Captain Bligh and the mutiny on the Bounty have become proverbial in their capacity to evoke the extravagant and violent abuse of power. But William Bligh was one of the least violent disciplinarians in the British navy. It is this paradox which inspired Greg Dening to ask why the mutiny took place. His book explores the theatrical nature of what was enacted in the power-play on deck, on the beaches at Tahiti and in the murderous settlement at Pitcairn, on the altar stones and temples of sacrifice, and on the catheads from which men were hanged. Part of the key lies in the curious puzzle of Mr Bligh's bad language.
• Topic of perennial fascination on page and screen • Unique and original perspective on a well-known story • Explores the mystery of Captain Bligh's reputation being at odds with historical fact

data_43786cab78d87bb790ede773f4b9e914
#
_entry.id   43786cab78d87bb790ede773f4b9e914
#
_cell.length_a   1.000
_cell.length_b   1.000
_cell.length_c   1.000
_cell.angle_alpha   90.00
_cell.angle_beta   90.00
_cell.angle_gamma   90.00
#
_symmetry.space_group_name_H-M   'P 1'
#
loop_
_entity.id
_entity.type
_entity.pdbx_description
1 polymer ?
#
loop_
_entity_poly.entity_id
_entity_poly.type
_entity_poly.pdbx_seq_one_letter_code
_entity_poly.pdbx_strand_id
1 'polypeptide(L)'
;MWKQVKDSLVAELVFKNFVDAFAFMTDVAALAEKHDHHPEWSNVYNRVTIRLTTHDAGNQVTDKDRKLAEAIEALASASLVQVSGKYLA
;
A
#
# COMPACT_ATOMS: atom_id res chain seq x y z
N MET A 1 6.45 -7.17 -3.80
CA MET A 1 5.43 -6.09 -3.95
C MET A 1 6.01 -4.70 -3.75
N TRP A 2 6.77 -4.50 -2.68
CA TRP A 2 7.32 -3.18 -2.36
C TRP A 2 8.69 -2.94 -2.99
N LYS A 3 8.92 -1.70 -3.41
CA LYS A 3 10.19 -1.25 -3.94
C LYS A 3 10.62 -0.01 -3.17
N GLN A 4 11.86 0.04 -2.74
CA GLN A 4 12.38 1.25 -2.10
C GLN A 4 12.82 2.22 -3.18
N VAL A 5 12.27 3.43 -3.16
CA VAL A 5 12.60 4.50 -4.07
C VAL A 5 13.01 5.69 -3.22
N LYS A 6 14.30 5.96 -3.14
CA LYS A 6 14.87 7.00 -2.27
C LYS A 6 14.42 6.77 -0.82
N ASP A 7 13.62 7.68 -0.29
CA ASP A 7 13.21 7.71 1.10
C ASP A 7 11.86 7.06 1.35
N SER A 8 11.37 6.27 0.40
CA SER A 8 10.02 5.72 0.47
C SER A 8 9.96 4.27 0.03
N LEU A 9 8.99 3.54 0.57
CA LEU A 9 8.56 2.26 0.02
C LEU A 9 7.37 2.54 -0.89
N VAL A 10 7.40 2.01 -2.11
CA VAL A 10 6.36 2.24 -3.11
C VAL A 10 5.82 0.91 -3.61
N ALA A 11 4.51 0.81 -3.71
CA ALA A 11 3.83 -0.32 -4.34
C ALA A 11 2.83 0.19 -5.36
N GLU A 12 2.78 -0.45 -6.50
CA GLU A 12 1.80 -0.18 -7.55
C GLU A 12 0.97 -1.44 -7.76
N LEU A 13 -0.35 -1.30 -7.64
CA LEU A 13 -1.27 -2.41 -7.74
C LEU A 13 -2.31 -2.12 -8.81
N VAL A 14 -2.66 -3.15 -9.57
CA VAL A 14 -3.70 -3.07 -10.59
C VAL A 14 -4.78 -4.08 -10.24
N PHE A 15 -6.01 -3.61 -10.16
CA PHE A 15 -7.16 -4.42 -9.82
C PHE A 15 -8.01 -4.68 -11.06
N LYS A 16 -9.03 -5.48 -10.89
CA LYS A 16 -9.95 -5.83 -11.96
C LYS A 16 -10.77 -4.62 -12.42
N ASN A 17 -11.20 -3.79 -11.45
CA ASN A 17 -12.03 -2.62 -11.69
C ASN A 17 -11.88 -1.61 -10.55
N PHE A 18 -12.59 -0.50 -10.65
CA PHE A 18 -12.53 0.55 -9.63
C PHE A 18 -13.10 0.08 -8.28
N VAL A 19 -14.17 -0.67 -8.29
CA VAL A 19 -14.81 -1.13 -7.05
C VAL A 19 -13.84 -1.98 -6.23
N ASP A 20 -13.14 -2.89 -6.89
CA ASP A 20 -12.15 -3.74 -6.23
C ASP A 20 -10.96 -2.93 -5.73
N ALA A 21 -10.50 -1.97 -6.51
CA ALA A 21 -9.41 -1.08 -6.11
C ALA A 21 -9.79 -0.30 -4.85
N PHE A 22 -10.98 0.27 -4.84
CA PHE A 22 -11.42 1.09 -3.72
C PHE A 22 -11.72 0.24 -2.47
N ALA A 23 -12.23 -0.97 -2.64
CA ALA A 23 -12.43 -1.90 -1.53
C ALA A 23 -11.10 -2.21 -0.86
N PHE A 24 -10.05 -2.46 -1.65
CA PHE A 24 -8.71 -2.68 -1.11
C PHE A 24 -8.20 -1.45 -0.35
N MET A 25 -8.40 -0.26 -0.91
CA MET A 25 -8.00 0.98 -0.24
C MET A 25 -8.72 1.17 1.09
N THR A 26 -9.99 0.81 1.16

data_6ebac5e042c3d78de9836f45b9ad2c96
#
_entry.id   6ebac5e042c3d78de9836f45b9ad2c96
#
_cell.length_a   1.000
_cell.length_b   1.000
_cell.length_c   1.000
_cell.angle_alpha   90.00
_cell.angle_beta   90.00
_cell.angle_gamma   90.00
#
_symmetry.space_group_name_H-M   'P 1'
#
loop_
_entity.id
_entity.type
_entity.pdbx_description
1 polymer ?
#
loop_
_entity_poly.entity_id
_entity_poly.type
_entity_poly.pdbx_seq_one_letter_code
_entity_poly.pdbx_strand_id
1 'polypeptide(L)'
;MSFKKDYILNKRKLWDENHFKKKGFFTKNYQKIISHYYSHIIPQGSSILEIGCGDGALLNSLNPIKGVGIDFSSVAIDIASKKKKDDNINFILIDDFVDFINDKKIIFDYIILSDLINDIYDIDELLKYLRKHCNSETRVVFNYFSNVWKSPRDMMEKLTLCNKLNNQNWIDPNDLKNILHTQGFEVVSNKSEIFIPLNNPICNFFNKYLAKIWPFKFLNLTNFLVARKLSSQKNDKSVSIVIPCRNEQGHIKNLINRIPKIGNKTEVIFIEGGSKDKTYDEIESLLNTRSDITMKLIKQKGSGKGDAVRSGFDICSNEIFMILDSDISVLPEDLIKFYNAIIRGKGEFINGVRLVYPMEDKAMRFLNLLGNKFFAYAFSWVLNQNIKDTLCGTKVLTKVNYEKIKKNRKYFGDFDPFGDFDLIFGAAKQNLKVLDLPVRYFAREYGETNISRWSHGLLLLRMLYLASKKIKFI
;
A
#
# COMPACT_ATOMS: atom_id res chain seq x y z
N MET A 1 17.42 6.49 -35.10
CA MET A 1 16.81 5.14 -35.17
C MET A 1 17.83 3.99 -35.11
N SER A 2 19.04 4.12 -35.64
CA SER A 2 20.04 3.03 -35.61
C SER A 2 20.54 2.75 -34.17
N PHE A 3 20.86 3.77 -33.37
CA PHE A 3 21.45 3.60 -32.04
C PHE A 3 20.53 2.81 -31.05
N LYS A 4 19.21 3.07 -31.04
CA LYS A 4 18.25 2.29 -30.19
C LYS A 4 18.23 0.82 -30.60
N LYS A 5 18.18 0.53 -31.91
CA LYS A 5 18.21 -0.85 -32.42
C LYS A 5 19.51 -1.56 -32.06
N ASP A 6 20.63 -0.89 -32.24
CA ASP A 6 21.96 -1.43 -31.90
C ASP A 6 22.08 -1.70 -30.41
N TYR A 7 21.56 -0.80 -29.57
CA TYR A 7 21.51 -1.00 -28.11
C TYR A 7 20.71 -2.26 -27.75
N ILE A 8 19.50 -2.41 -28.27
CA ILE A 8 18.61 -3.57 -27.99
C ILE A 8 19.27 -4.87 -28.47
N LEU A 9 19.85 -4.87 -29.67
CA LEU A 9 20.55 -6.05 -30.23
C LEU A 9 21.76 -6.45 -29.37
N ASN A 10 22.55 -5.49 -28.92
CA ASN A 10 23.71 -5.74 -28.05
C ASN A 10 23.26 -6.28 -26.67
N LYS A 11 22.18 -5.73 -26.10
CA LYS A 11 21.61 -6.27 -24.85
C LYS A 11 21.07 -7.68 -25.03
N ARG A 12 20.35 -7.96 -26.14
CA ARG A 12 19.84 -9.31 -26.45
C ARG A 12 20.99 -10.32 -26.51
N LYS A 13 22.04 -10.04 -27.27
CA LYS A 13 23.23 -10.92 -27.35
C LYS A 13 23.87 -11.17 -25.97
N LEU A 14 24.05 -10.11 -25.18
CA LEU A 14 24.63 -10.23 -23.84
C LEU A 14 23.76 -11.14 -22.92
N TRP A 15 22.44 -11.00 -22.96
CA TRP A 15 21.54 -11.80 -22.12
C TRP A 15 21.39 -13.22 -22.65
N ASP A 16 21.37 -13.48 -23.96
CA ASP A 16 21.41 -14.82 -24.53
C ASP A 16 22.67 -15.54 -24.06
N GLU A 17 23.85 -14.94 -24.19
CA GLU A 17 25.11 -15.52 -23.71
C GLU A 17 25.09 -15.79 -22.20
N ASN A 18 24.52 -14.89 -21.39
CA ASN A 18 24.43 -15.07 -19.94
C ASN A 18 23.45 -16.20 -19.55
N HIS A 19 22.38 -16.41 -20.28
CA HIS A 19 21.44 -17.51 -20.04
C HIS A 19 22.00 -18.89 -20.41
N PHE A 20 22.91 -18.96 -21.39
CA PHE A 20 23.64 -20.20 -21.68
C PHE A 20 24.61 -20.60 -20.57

List of illustrations; Acknowledgements; Prologue; Act 1. The Ship; Entr'Acte: Sharks that walk on the land; Entr'Acte: Ralph Wewitzer: The First Captain Bligh; Act 2. The Beach; Act 3. The Island; Epilogue; Notes; Reference Bibliography; Index.
'This is a marvellous magical mystery tour we are offered, written in an allusive and quicksilver prose - no bad language here.' The Times Higher Education Supplement